“Okay Di! No one can win with you! By the way, how are the preparations for the grand finale tomorrow night? Isn’t it going to be Kalakshetra’s first attempt at performing this dance drama? I’m so excited and you in the lead role would be like icing on the cake! Isn’t it?”

Khanak smiled. Yes she’d been waiting in the wings for too long. Tomorrow she would get her long awaited dues.

 

Dakshin, Park Sheraton:

Shantanu was in culinary paradise as he worked his way slowly through the South Indian sampler at the popular Dakshin restaurant. His palate had never before savored such a myriad  blend of exotic flavors and heady combination of fresh spices. Everything  so different from his native fare yet still very much Indian. He was glad that he’d taken his friend Abhay’s advice and gone easy on breakfast and lunch for an empty stomach was a prerequisite to do justice to the sumptuous spread.

As he slurped up the savory Sambhar and took another bite of the unusual yet delicious Banana dosa, Abhay chipped in, “didn’t I tell you? Now you owe me one!” He chuckled.

“Oh definitely! I wouldn’t have wanted to miss this for anything! Waah! This beats continental any day! Maybe I can send Dibubhai here to get coached. Wonder if they’ll part with their recipes. Thanks for insisting on bringing me here!’ He relaxed back in his chair. “What a wonderful week we’ve had. Great music, dance and food! I’m already having withdrawal symptoms and we haven’t even left yet,” he said, a look of profound regret coming over his classically handsome features.

“Ha!” Abhay exclaimed shaking his head, “You are always one for melodrama. Behave like regular people for a change!”

“No Abhay! I’m serious. I swear! After coming here, thanks to you, I’ve realized that our country has so much to offer that a lifetime may not be enough to explore it. We should celebrate our culture so the whole world sits up and pays attention! In fact I’m thinking of including some Bharathnatyam in our show. What do you think Abhay?” His eyes shone with excitement.

“That’s a great idea Shan! It’ll be a first, but how?”

“Yes, how?” Shan repeated pensively while watching the musicians play live mellifluous Carnatic (South Indian Classical) music. His hands and feet kept involuntary rhythm with the talam (beat).“Let’s sleep on it tonight. Meanwhile, if we don’t hurry we are sure to miss the opening act of the Grand finale performance.”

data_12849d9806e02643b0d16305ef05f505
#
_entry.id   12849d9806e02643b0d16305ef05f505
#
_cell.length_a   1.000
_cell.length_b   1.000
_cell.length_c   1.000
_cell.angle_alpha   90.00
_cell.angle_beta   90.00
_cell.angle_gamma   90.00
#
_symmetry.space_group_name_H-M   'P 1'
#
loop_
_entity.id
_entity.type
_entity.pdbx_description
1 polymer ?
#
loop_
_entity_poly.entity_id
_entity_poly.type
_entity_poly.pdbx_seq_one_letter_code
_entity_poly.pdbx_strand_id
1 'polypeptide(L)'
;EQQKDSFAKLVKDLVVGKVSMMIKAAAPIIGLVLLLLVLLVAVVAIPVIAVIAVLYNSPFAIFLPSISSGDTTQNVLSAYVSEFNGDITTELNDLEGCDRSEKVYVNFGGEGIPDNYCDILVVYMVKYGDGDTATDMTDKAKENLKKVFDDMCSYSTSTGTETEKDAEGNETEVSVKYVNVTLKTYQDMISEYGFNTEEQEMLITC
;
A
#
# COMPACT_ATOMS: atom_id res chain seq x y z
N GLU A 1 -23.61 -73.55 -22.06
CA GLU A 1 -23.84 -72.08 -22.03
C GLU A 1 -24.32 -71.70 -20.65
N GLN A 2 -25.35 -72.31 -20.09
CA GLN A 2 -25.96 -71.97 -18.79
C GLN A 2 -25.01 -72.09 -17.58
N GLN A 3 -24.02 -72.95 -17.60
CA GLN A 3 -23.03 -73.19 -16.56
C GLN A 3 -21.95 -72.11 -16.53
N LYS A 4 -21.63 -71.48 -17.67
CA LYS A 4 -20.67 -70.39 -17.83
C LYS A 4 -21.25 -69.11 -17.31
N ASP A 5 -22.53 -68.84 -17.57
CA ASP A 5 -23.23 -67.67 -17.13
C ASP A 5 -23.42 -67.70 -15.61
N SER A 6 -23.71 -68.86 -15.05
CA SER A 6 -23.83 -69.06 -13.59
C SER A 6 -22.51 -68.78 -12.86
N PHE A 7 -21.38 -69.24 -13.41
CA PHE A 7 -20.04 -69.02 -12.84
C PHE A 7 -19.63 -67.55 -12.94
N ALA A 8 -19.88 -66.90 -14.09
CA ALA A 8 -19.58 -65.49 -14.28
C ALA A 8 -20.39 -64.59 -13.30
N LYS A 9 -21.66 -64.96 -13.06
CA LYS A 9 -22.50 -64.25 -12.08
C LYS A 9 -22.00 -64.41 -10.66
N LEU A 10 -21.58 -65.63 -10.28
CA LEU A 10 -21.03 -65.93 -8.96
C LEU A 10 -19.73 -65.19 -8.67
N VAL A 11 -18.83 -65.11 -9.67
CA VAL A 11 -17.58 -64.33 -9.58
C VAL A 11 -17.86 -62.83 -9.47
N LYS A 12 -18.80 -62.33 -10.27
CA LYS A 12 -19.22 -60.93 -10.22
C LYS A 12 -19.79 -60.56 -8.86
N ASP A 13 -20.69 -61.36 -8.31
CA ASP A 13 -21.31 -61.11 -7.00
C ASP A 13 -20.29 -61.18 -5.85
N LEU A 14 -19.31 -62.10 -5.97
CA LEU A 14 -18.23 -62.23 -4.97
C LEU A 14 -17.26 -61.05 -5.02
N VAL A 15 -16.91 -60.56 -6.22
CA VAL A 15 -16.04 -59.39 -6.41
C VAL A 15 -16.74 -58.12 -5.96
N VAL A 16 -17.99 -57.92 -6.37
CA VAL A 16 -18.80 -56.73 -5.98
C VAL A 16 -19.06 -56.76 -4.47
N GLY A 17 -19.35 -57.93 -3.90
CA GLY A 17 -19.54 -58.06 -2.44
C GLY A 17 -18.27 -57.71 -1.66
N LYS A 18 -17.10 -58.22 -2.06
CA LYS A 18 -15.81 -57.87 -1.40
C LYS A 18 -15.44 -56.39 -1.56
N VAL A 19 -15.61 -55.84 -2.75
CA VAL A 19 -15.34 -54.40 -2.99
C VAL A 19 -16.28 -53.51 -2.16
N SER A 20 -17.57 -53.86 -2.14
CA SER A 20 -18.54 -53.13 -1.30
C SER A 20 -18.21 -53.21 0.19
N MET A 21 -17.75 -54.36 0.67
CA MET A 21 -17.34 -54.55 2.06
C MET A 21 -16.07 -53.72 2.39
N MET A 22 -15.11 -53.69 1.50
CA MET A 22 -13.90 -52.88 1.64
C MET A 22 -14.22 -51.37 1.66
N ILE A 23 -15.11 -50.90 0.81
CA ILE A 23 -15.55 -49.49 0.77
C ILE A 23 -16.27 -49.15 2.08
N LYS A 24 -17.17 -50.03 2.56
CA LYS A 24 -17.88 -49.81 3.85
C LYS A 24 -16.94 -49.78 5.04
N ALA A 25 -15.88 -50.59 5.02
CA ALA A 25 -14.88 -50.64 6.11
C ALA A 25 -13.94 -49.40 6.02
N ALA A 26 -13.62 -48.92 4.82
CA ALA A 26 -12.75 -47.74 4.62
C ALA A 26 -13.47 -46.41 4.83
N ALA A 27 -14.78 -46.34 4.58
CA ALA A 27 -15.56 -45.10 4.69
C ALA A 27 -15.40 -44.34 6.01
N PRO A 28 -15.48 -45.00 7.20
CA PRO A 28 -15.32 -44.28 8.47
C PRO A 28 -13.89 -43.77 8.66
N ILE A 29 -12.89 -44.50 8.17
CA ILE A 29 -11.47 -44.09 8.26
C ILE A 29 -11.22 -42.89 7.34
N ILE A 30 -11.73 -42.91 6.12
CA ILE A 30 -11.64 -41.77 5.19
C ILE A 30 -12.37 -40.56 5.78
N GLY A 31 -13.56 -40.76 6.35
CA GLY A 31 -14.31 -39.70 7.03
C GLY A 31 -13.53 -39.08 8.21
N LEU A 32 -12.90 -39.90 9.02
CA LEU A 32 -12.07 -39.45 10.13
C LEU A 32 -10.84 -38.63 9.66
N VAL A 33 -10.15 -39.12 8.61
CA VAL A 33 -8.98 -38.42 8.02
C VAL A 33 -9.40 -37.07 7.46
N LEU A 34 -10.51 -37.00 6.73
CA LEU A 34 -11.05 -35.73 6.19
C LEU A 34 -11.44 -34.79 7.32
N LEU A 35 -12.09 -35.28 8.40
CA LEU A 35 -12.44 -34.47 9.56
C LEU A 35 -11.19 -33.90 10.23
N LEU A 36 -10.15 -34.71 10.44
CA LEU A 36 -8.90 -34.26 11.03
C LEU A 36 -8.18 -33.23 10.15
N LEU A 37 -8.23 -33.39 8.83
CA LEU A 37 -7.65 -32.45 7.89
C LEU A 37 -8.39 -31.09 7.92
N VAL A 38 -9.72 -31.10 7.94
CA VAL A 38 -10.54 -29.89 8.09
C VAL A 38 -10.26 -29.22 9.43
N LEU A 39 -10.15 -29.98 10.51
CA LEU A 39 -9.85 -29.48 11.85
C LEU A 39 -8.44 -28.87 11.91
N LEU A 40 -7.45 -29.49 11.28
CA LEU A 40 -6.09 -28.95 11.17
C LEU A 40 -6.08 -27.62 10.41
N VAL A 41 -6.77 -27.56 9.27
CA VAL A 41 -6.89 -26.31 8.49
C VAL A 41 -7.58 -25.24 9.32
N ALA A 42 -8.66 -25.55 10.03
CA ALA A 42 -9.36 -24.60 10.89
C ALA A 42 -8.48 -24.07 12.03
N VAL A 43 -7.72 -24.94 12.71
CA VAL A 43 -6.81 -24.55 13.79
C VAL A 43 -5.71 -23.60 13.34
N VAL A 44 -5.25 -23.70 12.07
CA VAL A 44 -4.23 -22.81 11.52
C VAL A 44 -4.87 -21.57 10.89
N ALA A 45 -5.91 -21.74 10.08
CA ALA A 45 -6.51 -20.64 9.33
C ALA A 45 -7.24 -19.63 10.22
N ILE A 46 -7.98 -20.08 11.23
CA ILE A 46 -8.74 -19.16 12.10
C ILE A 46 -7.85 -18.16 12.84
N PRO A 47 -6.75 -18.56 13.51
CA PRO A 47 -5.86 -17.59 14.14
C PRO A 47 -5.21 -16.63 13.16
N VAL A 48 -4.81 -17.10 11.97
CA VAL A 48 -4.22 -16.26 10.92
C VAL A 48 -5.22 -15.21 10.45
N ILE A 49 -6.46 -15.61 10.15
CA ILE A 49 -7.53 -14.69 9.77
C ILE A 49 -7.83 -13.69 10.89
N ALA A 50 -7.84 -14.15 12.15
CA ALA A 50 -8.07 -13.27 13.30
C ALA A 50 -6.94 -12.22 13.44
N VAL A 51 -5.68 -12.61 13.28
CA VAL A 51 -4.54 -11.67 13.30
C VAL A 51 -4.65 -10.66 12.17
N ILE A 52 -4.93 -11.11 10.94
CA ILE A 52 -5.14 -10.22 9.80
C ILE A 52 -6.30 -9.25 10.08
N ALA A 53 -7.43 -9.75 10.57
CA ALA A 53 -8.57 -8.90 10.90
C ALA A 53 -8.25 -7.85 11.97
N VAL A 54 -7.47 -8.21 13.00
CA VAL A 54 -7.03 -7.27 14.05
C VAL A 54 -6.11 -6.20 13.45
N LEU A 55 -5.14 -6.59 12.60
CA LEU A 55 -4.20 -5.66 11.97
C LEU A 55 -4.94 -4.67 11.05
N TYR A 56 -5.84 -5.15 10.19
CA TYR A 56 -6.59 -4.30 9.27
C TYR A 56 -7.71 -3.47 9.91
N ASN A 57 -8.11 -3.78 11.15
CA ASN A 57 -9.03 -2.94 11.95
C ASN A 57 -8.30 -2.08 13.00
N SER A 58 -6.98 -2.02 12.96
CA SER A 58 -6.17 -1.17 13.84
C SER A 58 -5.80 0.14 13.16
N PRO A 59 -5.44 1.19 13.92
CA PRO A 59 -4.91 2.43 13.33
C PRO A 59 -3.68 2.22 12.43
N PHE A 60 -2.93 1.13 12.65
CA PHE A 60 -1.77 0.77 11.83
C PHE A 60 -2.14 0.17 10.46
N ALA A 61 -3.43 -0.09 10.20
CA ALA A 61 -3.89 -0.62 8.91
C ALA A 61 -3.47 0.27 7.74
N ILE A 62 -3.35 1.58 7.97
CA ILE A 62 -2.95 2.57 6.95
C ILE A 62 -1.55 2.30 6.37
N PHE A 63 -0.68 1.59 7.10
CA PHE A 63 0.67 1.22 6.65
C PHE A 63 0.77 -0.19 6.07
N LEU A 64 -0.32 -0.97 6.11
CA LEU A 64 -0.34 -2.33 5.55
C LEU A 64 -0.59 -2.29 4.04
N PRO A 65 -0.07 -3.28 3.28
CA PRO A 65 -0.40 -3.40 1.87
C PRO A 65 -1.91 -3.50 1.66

“Oh Yes, I almost forgot! Kalakshetra’s putting on Shakuntala for the first time! What a way to end the season!”

“Yes, isn’t it? I’m curious as to who would play the title role!”

“Me too. Let’s go!”

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India Unveiled- Mughal India: Tomb of Salim Chishti

Salim Chisti TombIntricate Jali – Stone latticework window overlooking the Jama Masjid courtyard.

About 25 miles from Agra is the city of Fatehpur Sikri (Hindi: फ़तेहपुर सीकरी, Urdu: فتحپور سیکری‎), founded by the Mughal Emperor Akbar, which also served as his capital from 1571-1585. Here he proceeded to build a grand walled city which today is one of the best preserved collections of Mughal Architecture in India.

The Tomb of the Sufi saint Salim Chishti (descendant of Khwaja Mouniddin Chishti of Ajmer) built inside the imperial complex is particularly mesmerizing. Facing south toward the Buland Darwaza, the shrine is enclosed by delicately carved Jalis– marble stone screens and topped by a single semicircular dome.

Jama Masjid courtyard

Jama Masjid courtyard

The atmosphere of the place is beautifully exemplified in this haunting melody from the movie Garam Hawa (Hot Winds), 1973.

Live life Bollywood Style!

‘Chaiya Chaiya’ song composed by Oscar winning composer A.R. Rehman sung by Sukhwinder Singh.

Featuring ShahRukh (the King) Khan and Malaika Arora

The song is also featured in the end credits of the Hollywood movie ‘The Inside Man.’

Could anything be more wistfully nostalgic?

Nothing can bring forth the flavor of iconic Bollywood like this song, which has captured and still captures the imagination of movie watchers not only in India but across the world.

Nothing is ridiculous or impossible especially when you are the flamboyant hero precariously balanced on top of a tiny blue mountain train singing and dancing to a foot tapping rhythm along with a beauteous village belle who leaves you stunned with her impossible contortions.

 Even today this number fills one with an unbound thirst for life.